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Wallaby great worried family name had put target on son's back

By Chris Jones
Former Australia fly-half Michael Lynagh

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Wallaby great Michael Lynagh can clearly remember the first time his son Louis played at Twickenham where he returns on Saturday to try and help Harlequins defy the odds and win the Gallagher Premiership title by defeating reigning champions Exeter.


It’s a far cry from his first appearance in 2009 when Louis’s Richmond mini-rugby team won a tournament and the right to play on the pitch during the break between a Premiership double header at the stadium.

As Lynagh and his son walked home after the match Louis turned to his dad, pointed out that he was only eight-years-old and asked how old he had been when he made his debut on the pitch. “I thought you cheeky… let’s see if you get back there one day.”

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That day has now arrived courtesy of the most remarkable comeback ever staged in the Premiership as Harlequins overturned a 28-0 deficit at Bristol in their play-off semi-final to win 43-36 in extra time with 20-year-old Louis scoring a vital try.

Due to the cricket commitments of his other sons Tom (18) and Nick (14), Lynagh was the only family member in the stands at Bristol where the delirious Harlequins fans showered the World Cup winning outside half in beer as they deliriously celebrated the great comeback.

For the final, on the ground where 30 years ago Lynagh helped Australia defeat England to win the Rugby World Cup, he will be joined by wife Isabella along with Tom and Nick for what will be the first time the whole family will have watched Louis in Premiership action.

Louis Lynagh
Picture taken for coach Peter Scott at Twickenham in 2009 – Louis Lynagh’s unmistakable blond mop is in the middle.

Louis sat Fijian superstar Semi Radradra down on the pitch with a perfectly-timed tackle at Bristol and while that delighted his father, there were some words of advice following his try. “When he got home I told him that he carried the ball in the wrong hand when he scored his try and he said “yes, I know – but I was going to get there.” He is starting to make good decisions like winning the turn over after Joe Marler’s great tackle,” said Lynagh.

“Very rarely do I watch a game again on TV but on Sunday morning I sat down and watched the entire match and I was even nervous then. It probably won’t be the last time I watch it.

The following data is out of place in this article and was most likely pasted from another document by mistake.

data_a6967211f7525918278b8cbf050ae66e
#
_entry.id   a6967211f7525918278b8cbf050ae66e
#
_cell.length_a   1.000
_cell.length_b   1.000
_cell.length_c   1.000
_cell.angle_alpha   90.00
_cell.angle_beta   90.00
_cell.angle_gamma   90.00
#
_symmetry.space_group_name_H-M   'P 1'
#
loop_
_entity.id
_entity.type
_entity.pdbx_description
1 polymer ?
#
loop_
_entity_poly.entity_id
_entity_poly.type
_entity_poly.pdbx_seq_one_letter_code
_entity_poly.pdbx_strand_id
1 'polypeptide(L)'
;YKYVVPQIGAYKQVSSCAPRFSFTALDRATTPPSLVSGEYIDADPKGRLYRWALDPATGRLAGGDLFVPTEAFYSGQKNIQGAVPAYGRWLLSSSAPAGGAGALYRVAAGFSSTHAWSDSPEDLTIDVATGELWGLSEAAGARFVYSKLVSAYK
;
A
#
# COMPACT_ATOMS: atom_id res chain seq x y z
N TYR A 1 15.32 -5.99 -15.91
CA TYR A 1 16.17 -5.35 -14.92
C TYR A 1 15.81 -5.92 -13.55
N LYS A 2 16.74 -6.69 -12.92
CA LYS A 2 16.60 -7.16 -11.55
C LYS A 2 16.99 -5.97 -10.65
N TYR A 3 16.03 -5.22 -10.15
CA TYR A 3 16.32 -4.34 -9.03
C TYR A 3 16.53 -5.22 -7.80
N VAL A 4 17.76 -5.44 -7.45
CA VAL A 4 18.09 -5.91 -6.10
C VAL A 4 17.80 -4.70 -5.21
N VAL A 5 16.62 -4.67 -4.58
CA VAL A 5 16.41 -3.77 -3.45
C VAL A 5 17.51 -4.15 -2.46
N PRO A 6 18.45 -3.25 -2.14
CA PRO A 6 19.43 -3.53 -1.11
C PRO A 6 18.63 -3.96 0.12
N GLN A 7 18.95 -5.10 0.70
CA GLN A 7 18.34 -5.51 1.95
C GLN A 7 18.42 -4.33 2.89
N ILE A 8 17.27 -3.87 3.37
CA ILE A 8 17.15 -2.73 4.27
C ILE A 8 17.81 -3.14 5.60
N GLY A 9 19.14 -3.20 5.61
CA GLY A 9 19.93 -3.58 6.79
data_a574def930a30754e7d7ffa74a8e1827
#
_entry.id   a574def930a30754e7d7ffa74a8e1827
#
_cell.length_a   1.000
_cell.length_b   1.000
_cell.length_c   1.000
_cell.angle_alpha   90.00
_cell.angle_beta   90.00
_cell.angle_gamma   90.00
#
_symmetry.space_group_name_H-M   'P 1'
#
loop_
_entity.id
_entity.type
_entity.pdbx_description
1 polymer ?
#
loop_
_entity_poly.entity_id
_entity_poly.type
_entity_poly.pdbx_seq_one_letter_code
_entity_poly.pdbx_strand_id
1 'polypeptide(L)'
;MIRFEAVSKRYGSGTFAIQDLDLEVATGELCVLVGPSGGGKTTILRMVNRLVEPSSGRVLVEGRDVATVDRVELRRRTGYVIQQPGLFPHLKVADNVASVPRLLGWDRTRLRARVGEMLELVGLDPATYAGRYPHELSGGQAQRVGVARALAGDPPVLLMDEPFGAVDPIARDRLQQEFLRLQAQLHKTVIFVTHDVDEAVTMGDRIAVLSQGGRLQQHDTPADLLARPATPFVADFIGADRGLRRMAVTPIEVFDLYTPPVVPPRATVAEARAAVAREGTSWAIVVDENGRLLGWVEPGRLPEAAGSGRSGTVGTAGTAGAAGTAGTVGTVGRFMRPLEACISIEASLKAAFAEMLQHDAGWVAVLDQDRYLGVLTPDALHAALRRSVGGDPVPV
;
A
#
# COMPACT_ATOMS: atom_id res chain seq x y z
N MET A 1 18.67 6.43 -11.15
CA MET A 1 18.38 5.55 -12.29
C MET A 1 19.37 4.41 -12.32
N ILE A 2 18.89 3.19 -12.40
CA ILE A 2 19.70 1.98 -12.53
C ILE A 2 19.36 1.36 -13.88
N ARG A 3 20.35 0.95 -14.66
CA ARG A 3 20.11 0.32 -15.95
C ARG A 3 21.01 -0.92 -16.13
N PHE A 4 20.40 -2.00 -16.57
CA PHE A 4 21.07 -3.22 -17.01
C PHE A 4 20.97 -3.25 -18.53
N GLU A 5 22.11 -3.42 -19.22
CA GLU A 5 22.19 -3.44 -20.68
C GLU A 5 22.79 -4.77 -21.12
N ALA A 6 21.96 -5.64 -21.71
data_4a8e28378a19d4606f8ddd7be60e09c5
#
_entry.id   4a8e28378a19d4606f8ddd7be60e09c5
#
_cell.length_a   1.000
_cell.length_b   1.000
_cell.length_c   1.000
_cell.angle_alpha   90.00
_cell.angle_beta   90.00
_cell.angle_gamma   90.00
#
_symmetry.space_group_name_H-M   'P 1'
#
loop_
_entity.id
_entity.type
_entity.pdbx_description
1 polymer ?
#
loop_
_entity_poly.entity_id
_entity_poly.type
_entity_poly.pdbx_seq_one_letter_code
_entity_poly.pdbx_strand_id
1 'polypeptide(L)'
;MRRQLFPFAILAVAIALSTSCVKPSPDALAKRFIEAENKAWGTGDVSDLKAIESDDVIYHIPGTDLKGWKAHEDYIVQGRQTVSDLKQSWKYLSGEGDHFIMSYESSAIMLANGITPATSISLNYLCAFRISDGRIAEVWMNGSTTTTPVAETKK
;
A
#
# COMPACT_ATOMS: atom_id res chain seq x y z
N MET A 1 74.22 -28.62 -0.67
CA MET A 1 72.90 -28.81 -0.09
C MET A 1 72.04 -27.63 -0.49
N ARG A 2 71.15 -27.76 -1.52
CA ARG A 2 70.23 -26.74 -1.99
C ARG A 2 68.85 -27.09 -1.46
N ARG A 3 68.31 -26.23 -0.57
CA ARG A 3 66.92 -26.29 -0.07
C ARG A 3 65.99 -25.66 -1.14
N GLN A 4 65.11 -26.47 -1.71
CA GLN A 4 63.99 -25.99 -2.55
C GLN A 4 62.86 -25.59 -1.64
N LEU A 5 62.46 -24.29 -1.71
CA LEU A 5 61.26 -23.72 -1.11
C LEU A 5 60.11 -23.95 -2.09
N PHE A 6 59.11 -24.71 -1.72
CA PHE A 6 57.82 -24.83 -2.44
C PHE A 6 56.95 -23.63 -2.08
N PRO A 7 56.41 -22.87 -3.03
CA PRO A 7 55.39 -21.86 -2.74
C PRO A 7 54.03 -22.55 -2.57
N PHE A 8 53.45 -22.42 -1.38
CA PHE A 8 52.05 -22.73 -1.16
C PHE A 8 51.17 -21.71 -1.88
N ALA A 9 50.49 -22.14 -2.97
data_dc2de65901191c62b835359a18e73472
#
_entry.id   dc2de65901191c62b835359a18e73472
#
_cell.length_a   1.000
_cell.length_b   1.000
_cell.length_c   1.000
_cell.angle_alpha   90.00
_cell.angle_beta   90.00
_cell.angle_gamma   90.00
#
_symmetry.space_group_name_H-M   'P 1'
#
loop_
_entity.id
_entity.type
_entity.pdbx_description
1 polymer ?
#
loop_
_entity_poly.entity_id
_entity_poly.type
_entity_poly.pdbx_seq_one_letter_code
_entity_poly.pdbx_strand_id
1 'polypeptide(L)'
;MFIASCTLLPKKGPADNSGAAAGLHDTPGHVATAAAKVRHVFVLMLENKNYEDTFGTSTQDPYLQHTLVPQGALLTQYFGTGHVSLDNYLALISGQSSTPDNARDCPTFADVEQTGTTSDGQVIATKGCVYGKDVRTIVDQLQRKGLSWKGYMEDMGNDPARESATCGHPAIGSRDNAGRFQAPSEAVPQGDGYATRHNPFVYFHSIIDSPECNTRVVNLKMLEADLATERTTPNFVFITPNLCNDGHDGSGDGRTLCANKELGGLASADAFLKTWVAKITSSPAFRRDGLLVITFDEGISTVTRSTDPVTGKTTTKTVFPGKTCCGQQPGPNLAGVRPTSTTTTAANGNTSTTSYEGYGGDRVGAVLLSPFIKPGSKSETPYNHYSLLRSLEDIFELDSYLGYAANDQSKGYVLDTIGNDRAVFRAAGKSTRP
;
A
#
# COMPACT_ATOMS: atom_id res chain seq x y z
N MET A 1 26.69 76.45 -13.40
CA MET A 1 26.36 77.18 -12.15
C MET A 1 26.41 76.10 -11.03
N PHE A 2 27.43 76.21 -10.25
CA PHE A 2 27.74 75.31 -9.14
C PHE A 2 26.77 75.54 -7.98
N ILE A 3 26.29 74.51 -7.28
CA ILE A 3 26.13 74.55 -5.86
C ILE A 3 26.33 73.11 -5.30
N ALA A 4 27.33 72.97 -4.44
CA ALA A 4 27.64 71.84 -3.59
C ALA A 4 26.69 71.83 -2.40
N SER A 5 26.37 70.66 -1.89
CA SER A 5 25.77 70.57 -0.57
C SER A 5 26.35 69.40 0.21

“I think I am a pretty good watcher at matches and am a lot more relaxed than when Louis first came into the Quins team. I wondered then if he was physically OK. You question if they are ready but I always knew he had really great talent but then all of a sudden you are thrown in against men with a bit of a name and so you don’t go under the radar and everyone knows who you are.

“He seems to have coped well and I only got to watch him “live” for the first time for Quins against Newcastle a couple of weeks ago but he had come on against Leicester and he did some good things and tackled Nemani Nadolo twice and that gave him confidence.


“When he came home after the Leicester game I asked him if he felt comfortable and he said he did and wasn’t overawed. As a result, I am a little less nervous now because he seems to be able to handle it and is performing. He is growing in confidence and no doubt he will be tested by Exeter as he was in the first play of the Bristol game when they moved the ball onto his wing

“I was sitting with the Quins fans high up in the stands at Bristol and there were Semi Radradra and Charles Piutau running at him and you are thinking “ just get in the way somehow” and he did really well. He is still learning and the tackle on Radradra was well-timed and it must have given him a lot of confidence as well as those around him. However, it didn’t work that well did it because they were 28-0 down!

“There was an incredible atmosphere amongst the Quins fans having earlier been disappointed and the thoughts then were “by how many?” as Bristol took the lead. Then all of a sudden there was something amazing going on and Quins were running rampant. It all went berserk when Louis scored with beer flying about and we didn’t care. It was the most unbelievable come back.”

Lynagh’s middle son Tom, a goal-kicking outside half, is heading out to join the Queensland Reds academy in mid-August while Nick, a full back, is in the Harlequins academy and all three boys are qualified for Italy, England and Australia which could lead to some difficult choices if they all progress to senior rugby. Louis was born in Treviso where Lynagh lived with wife Isabella as he finished his playing career before returning to London where he had helped establish Saracens as a major force in the professional game.

The question of international qualification is something the Lynagh family is not considering at the moment and he explained: “I think it is something that is more in other people’s minds at the moment. It will be what it will be and it’s not an issue at the moment and all that is on Louis mind is getting into the Quins team to play Exeter and what comes after that, a holiday for four weeks or something else it will be a consequence of how he plays on Saturday. Until it becomes an issue then we don’t have to address it and Louis is pretty relaxed about it.”


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